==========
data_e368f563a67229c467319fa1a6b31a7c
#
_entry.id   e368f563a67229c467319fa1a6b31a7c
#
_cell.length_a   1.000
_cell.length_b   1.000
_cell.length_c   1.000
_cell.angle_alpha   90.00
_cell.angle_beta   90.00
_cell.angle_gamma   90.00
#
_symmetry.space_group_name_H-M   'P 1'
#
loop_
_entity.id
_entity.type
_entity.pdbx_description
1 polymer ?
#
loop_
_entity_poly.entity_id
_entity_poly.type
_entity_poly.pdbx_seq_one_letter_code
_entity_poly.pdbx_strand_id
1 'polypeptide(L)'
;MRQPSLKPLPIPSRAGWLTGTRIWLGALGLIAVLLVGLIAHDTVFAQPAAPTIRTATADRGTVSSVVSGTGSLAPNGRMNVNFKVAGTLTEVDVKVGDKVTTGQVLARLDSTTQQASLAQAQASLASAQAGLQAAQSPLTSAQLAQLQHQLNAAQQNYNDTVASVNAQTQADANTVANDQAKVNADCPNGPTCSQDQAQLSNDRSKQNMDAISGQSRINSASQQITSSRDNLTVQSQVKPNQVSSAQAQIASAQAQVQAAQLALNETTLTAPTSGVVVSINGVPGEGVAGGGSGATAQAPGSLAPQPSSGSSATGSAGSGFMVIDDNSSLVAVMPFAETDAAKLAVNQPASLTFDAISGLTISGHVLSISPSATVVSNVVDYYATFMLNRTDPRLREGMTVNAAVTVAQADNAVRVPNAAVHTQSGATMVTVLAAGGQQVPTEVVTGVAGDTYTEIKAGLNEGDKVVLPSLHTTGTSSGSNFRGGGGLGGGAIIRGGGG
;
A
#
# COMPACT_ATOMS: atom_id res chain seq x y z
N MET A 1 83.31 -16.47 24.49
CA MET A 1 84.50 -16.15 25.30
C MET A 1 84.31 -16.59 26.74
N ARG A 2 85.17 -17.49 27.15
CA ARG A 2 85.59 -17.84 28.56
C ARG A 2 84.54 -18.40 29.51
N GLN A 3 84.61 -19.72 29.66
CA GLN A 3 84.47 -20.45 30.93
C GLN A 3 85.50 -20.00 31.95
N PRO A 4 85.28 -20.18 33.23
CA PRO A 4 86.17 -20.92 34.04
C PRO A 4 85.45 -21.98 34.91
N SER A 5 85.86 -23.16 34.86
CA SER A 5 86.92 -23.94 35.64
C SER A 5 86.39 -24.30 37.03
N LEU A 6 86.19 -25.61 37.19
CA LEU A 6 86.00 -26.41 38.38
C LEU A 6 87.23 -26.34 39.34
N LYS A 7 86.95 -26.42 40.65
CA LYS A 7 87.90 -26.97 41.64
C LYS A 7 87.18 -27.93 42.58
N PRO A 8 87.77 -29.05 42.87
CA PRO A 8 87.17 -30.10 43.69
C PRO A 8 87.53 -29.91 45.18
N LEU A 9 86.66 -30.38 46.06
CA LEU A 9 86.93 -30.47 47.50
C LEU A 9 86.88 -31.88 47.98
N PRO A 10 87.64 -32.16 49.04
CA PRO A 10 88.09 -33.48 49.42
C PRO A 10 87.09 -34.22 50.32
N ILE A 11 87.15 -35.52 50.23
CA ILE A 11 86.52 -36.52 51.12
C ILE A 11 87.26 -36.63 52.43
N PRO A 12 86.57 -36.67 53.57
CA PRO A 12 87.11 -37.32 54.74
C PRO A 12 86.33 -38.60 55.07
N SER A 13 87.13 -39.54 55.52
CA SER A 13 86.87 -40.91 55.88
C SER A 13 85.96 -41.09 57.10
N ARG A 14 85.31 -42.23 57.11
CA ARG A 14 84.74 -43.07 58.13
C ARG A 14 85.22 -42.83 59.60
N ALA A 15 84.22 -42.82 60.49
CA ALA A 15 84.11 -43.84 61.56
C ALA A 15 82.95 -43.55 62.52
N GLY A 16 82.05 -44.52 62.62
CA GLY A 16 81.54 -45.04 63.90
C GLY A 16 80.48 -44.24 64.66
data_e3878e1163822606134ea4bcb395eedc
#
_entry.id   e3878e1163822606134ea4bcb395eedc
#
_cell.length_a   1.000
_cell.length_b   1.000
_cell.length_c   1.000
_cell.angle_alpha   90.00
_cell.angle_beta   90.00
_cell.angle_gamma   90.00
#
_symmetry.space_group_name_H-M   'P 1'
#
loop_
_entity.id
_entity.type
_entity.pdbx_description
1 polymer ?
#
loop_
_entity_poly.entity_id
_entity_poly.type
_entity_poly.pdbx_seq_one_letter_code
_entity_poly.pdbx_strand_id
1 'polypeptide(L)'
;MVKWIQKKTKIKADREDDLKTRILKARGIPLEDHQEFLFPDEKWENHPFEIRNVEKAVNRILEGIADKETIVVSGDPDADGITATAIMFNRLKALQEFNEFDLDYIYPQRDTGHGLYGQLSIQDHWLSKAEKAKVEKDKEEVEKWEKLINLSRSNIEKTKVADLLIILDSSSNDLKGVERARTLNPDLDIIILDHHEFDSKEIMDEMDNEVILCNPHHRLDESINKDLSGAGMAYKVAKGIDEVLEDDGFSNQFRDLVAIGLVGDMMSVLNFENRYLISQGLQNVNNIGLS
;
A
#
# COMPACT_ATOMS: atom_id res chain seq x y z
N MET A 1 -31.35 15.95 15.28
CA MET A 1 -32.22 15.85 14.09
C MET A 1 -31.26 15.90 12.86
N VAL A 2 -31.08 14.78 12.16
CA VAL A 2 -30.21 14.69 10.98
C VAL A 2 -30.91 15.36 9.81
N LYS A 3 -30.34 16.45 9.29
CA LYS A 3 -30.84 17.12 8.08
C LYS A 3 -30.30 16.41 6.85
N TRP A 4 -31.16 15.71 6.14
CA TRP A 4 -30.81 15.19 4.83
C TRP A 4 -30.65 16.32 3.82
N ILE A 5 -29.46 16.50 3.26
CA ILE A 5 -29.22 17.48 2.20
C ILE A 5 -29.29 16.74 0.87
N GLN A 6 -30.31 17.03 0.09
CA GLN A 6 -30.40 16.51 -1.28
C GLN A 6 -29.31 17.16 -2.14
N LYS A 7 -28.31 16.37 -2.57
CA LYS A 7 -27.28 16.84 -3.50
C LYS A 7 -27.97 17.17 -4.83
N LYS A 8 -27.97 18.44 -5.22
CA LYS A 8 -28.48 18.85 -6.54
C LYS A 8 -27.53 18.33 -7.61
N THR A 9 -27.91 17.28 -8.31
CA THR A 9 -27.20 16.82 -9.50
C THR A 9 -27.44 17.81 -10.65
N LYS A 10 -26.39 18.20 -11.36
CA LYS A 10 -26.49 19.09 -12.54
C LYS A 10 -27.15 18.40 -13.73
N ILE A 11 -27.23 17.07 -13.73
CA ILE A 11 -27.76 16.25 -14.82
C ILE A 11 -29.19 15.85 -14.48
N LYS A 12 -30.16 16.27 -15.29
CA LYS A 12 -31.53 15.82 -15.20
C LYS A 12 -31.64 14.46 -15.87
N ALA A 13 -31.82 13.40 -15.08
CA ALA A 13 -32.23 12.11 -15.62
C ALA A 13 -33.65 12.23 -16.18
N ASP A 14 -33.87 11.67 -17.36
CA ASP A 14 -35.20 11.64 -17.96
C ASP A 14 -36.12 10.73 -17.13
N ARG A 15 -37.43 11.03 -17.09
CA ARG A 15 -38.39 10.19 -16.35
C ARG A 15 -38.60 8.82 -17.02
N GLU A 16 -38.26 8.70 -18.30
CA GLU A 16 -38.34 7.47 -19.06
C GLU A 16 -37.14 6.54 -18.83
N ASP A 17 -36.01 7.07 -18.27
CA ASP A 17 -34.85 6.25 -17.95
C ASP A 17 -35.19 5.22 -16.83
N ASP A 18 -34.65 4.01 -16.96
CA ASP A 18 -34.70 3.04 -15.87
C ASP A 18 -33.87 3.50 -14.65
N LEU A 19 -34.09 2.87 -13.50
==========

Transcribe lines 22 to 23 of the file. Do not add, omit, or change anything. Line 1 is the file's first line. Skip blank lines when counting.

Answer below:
_entity_poly.type
_entity_poly.pdbx_seq_one_letter_code